scipy.optimize.curve_fit leads to unexpected behavior when input is a standard python list #3037

thoppe opened this Issue Nov 1, 2013 · 10 comments


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thoppe commented Nov 1, 2013

Inspired by the Stack Overflow question:

A minimal working example of the potential pitfall:

import numpy as np
import scipy.optimize

x = [1,2,3,4]
y = [2,4,6,8]

def f(x,a,b): return a*x + b

print "Expected: ", scipy.optimize.curve_fit(f, np.array(x), y)[0]
print "Observed: ", scipy.optimize.curve_fit(f, x, y)[0]


Expected:  [  2.00000000e+00  -4.44089210e-16]
Observed:  [ 1.   2.5]

It's clear what is going on here, when x is a standard python list a*x makes a copies of that list. For someone new to python, and is working primarily with the scipy/numpy stack this is an extremely strange and unexpected behavior (I've watched more than one person struggle with this).


1] Is there any reason not to cast python lists into numpy arrays? If not, then automatically cast on input
2] Check the size of 'x', via len. If it changes size during optimization, perhaps give a warning?
3] At the very least, update the docs to know that there won't be an upcast?


josef-pkt commented Nov 1, 2013

from what I remember

1] curve_fit doesn't directly care about what x is, it could be anything (an instance of a class that holds some data)
2] y doesn't change size, if the return changed size, then we get an exception about shape mismatch.
there is something fishy, most likely the starting value == 1
3] doc improvements are always good

I'm trying to see what's going on with the starting value.


josef-pkt commented Nov 1, 2013

Only a starting value == 1.0 can cause this result. Anything else ends up with a shape mismatch.

>>> popt,pcov=opt.curve_fit(f,x,y, p0=[0.99, 10])
Traceback (most recent call last):
  File "<pyshell#0>", line 1, in <module>
    popt,pcov=opt.curve_fit(f,x,y, p0=[0.99, 10])
  File "C:\Programs\Python27\lib\site-packages\scipy\optimize\", line 515, in curve_fit
    res = leastsq(func, p0, args=args, full_output=1, **kw)
  File "C:\Programs\Python27\lib\site-packages\scipy\optimize\", line 354, in leastsq
    shape, dtype = _check_func('leastsq', 'func', func, x0, args, n)
  File "C:\Programs\Python27\lib\site-packages\scipy\optimize\", line 17, in _check_func
    res = atleast_1d(thefunc(*((x0[:numinputs],) + args)))
  File "C:\Programs\Python27\lib\site-packages\scipy\optimize\", line 427, in _general_function
    return function(xdata, *params) - ydata
ValueError: operands could not be broadcast together with shapes (0) (8) 

rgommers commented Nov 10, 2013

This should be fixed in curve_fit imho, can be done by checking if input is a sequence and converting to ndarray in that case. While technically one could make things work as is with lists by putting an asarray call in func, this is obscure and slow. curve_fit is documented to take sequences, so that should work in an intuitive way.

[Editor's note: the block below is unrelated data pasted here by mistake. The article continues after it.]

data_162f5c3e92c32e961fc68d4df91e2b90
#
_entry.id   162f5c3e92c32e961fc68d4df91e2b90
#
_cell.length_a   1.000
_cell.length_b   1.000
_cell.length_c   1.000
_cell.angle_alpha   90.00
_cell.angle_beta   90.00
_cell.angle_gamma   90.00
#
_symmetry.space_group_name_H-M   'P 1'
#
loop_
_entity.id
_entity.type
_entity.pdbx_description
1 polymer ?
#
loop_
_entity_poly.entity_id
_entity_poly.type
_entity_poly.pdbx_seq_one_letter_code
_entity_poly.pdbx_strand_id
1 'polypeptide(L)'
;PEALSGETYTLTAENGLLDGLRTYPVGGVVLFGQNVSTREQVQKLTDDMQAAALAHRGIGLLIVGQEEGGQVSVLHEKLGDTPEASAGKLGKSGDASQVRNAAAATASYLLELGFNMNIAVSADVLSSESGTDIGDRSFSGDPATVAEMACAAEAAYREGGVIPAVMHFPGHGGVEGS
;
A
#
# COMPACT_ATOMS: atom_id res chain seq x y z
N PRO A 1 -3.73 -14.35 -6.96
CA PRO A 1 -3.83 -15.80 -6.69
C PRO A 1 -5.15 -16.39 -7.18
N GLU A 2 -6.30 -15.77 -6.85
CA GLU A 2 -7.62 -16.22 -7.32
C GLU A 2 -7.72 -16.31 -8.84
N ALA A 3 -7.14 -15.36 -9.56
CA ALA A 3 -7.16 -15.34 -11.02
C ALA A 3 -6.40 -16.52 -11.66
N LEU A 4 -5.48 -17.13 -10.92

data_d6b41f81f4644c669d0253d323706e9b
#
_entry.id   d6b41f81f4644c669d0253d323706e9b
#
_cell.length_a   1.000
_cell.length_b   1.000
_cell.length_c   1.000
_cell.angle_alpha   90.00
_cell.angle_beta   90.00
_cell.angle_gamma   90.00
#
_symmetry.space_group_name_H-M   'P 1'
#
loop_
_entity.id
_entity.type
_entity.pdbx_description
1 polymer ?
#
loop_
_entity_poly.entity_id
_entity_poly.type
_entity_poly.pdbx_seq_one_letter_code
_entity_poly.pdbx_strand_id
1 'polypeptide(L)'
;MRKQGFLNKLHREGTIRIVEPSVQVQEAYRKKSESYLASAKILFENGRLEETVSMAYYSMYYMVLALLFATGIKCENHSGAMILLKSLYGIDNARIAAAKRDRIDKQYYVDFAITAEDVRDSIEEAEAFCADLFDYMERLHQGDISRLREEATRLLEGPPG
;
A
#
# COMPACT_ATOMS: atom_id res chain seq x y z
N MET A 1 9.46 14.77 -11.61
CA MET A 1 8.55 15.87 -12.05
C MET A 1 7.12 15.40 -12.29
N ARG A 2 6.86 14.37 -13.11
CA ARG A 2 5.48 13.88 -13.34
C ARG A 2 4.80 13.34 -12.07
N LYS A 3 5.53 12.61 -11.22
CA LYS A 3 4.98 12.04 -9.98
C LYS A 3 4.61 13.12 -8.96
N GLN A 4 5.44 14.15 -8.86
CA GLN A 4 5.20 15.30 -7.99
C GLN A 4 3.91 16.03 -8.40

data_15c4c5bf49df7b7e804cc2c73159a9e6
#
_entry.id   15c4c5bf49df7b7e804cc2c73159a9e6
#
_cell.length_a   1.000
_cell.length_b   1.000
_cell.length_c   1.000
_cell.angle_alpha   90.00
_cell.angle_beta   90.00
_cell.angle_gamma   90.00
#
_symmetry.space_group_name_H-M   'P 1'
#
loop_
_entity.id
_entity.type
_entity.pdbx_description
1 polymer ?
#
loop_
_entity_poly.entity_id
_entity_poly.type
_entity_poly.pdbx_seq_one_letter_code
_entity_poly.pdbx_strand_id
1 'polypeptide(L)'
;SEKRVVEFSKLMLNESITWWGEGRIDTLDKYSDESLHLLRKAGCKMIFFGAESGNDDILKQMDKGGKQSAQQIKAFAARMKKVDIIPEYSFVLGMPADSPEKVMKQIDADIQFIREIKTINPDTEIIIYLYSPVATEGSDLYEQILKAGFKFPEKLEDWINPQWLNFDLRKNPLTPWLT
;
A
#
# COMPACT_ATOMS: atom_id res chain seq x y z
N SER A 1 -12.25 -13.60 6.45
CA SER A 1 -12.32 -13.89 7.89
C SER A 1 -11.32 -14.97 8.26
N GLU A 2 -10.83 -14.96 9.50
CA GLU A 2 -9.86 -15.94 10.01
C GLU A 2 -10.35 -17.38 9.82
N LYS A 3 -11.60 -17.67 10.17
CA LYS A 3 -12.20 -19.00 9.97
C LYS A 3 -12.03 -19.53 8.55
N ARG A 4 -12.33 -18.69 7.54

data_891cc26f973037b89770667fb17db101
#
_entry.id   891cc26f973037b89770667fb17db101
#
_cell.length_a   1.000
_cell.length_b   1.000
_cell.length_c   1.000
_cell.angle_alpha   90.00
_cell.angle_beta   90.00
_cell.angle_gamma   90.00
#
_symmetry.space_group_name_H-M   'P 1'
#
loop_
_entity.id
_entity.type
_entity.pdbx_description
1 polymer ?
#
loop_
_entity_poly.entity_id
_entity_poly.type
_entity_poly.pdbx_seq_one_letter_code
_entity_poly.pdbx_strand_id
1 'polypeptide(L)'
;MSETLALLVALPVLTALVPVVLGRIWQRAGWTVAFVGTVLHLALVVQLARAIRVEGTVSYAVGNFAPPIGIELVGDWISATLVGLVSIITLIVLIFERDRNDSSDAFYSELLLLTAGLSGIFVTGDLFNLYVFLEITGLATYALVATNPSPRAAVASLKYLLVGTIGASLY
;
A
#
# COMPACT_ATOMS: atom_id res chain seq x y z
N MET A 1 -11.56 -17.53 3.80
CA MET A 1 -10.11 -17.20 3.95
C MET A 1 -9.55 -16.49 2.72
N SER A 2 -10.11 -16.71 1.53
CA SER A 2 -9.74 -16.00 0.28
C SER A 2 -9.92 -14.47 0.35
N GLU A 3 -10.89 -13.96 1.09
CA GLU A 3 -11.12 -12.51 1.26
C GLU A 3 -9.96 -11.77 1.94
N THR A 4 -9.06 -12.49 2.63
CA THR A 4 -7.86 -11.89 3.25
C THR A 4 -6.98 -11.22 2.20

rgommers commented Nov 10, 2013

xdata and ydata are documented as array_like, so just adding asanyarray calls should be OK I think. If not, it needs to be clearly defined what other objects can be used as input. Random classes won't work, because there's already a statement len(ydata) in there.


josef-pkt commented Nov 10, 2013

I don't think we should "fix" the automatic conversion, x can be anything that the user wants, a sequence of anything that the user wants to feed to her function.

With newer numpy we would just get useless object arrays with asarray or asanyarray.

Given the docstring and that I'm not using curve_fit, I don't care much if this reduction in functionality is introduced to make curve_fit a bit more "foolproof".


josef-pkt commented Nov 10, 2013

ydata has to be the target data array_like, because curve_fit is calculating the error itself ydata - f(xdata, *params).

But xdata is just transported to the function, and not used by curve_fit itself.


rgommers commented Nov 10, 2013

At least we can do something like this then:

ydata = np.asanyarray(ydata)
if isinstance(xdata, (list, tuple)):
    xdata = np.asarray(xdata)

As well as fix the docs to state that xdata and ydata can be of different types.


pv commented Nov 10, 2013

I'd vote for being foolproof over allowing for exotic use cases with non-numeric x and y. If you want to pass extra parameters, you can use args.


josef-pkt commented Nov 10, 2013

If you want to pass extra parameters, you can use args.

I don't see how passing extra args is possible. args is set by curve_fit args = (xdata, ydata, f)

curve_fit is a convenience function, so foolproof high priority


rgommers commented Dec 20, 2013

Proposed fix in gh-3166.

@rgommers rgommers closed this in 856e396 Dec 26, 2013

dlax added a commit that referenced this issue Dec 26, 2013

Merge pull request #3166 from rgommers/curvefit-list-input
BUG: make curve_fit() work with array_like input.  Closes gh-3037.
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